I have never over-heated to the point of passing out or having any real problems or long term consequences. I’m lucky that I have not because I do a lot of running and have had a few extremely hot runs in the past. I live in Reno, NV and our high temperatures in the summer can reach into the triple digits and cause problems. When I was in high school the dangers of heat and athletics had become more of a national focus because several high school football players across the country had recently died from heat exhaustion during practices. Possibly one reason why I never had too terrible an experience of running in the heat was because there was an increased focus on keeping high school athletes cool in the during summer practices when I was competing.
In her book Grunt, Mary Roach examines what heat exhaustion means for members of the military. It can be a serious problem for service members in full military gear on patrol in the hot deserts of Iraq or Afghanistan. Luckily, for soldiers and high school athletes, the body has a quick solution, “heat exhaustion is embarrassing but not particularly dangerous. Fainting is both symptom and cure. Once you’re horizontal on the ground, the blood flows back into your head and you come to. Someone brings you water and escorts you to the shade and you’re fine.” Roach continues to explain that heatstroke is what can kill, going a step beyond heat exhaustion.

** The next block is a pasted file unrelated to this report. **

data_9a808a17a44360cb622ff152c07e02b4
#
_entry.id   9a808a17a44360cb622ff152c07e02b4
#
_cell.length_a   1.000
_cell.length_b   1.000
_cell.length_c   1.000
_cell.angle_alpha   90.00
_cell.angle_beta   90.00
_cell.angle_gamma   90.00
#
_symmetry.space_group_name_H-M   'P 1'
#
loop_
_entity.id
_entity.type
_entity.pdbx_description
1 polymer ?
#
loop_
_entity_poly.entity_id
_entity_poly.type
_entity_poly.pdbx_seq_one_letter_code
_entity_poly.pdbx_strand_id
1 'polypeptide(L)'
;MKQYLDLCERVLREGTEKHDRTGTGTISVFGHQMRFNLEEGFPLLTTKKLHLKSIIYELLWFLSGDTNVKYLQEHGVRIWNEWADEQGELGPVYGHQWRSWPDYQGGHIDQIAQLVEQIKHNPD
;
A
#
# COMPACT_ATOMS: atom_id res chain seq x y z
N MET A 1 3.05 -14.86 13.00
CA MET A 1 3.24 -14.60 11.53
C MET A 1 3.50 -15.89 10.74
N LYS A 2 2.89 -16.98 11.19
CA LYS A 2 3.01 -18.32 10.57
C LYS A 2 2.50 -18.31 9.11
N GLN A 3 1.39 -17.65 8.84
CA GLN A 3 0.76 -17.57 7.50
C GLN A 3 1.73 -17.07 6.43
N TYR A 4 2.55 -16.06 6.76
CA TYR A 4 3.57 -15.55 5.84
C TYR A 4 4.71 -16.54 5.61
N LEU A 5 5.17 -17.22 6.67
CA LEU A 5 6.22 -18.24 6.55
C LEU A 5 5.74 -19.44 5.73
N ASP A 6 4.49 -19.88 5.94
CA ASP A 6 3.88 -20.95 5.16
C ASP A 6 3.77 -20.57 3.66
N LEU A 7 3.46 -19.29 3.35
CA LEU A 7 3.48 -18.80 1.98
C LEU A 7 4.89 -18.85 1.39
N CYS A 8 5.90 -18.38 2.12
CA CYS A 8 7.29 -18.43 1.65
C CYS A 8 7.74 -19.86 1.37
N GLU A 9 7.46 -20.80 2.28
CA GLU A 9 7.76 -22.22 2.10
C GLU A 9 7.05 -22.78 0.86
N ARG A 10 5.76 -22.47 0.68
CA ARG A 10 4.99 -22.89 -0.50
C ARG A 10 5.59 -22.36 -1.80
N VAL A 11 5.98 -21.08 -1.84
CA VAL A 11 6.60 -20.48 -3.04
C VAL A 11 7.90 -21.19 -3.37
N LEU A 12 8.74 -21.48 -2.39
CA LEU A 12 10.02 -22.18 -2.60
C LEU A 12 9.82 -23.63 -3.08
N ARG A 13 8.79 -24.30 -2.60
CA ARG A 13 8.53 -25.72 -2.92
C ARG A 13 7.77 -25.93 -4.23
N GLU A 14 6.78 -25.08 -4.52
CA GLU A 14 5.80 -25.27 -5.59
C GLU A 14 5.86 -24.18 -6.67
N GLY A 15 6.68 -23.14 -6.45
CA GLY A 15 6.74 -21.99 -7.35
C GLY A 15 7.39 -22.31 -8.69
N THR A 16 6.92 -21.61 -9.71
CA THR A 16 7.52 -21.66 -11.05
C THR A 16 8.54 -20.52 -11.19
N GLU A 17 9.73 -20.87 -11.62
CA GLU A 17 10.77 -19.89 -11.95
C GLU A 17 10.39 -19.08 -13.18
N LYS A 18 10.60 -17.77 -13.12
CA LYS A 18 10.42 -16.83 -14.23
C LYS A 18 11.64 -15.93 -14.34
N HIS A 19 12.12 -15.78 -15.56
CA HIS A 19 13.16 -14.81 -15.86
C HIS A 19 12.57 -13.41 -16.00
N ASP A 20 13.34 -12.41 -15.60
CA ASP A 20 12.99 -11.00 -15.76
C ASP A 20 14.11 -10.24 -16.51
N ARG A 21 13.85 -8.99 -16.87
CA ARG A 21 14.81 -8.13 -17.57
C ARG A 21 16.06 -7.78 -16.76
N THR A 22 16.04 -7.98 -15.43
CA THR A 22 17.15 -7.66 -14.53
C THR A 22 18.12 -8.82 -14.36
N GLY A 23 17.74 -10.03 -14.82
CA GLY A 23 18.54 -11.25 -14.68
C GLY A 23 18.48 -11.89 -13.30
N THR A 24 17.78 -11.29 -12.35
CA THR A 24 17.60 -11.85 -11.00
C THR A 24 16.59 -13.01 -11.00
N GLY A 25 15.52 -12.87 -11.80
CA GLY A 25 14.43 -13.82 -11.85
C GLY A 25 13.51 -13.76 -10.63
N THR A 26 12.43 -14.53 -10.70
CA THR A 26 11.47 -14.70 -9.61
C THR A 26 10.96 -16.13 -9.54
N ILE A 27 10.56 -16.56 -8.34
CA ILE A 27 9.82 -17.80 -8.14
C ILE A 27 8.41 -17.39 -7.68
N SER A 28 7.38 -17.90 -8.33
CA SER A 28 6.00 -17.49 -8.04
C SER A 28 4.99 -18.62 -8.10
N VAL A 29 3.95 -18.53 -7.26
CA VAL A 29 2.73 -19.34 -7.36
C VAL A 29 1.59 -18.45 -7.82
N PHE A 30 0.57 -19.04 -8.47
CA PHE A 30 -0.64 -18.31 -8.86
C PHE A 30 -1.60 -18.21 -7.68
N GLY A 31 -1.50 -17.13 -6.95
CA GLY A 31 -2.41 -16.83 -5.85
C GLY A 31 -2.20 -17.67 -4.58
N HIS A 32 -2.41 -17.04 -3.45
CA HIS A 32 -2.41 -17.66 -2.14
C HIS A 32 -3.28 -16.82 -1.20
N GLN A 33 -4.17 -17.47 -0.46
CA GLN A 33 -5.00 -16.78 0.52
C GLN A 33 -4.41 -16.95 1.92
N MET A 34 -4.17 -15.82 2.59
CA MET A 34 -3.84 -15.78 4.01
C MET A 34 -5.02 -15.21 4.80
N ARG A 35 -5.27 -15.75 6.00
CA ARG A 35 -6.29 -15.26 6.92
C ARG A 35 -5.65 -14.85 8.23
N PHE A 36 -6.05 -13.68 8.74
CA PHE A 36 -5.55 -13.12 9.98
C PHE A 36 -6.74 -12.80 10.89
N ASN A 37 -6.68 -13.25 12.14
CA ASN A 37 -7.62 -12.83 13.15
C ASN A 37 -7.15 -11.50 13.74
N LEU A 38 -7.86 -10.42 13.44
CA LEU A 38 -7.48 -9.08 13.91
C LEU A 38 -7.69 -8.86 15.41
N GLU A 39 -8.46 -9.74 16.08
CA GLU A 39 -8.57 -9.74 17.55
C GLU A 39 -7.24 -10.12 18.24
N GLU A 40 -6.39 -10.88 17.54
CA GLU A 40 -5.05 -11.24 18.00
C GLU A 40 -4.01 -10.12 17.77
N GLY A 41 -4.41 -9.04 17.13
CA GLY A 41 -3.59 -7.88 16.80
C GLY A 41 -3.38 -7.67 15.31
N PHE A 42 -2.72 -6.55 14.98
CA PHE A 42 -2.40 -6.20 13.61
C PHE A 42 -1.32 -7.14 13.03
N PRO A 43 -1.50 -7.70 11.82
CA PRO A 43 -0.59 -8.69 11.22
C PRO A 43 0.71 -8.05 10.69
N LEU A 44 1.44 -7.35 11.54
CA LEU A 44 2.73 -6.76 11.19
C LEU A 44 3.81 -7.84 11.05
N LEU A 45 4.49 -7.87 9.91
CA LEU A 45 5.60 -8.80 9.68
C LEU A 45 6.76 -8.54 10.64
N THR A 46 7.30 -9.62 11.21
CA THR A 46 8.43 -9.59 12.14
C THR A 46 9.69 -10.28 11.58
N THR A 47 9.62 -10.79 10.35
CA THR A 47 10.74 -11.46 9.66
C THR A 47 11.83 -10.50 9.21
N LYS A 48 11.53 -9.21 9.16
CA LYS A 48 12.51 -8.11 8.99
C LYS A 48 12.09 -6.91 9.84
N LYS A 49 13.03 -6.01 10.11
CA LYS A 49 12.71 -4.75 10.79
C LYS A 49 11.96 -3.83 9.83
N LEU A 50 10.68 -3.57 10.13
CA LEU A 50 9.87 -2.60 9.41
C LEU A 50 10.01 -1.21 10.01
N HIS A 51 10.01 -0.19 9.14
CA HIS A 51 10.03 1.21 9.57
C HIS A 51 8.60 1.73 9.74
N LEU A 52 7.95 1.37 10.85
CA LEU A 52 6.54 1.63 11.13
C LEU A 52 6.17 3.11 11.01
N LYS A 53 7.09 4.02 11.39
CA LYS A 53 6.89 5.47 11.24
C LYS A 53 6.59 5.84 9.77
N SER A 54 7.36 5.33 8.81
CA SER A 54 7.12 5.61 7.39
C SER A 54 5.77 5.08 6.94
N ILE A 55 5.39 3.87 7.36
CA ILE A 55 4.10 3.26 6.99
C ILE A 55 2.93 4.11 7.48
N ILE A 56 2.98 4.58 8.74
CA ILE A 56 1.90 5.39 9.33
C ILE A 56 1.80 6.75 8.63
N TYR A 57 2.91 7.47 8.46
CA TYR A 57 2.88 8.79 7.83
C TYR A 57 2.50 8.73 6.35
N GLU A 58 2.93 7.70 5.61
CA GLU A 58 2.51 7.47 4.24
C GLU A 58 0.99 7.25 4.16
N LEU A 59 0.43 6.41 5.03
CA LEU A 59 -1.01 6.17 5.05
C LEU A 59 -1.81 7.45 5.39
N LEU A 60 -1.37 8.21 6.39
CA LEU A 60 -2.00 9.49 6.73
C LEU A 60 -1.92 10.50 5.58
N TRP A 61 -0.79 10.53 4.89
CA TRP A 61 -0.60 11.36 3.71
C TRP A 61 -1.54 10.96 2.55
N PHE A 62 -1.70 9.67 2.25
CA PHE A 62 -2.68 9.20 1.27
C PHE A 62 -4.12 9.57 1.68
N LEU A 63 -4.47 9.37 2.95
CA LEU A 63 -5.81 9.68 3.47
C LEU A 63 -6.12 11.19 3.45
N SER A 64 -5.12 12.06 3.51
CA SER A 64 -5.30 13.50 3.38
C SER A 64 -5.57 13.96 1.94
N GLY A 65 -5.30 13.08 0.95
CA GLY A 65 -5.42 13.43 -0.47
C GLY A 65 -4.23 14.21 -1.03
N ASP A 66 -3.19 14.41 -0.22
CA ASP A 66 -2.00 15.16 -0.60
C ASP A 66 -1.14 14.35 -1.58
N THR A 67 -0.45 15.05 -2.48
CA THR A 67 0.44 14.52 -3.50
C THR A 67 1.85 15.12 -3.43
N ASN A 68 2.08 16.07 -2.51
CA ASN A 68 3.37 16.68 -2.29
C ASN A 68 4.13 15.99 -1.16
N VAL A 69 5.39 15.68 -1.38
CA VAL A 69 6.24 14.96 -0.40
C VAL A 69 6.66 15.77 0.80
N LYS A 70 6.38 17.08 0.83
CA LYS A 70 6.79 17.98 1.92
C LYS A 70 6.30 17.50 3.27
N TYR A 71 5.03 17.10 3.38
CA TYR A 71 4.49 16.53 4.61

It is important to be aware of how hot it is, how much water people are able to take in, and how much rest and shade is available as well. It is often not when people are in the middle of exercise that overheating becomes apparent. Roach writes, “counterintuitively, overheated people sometimes pass out not in the midst of their exertions but when they stop and stand still; this is because contracting the leg muscles helps keep blood from pooling.” Breaks and cool down points have to come before people are soo hot that stopping exercise will cause them to faint. Hopefully the fainting an lying flat helps get the blood out of the legs to cool the rest of the body, but if they have gone too far, then they are already in more serious trouble. This was a painful lesson that coaches were learning at the time I was in high school, and hopefully drill-sergeant high school coaches are more aware of the importance of water breaks today.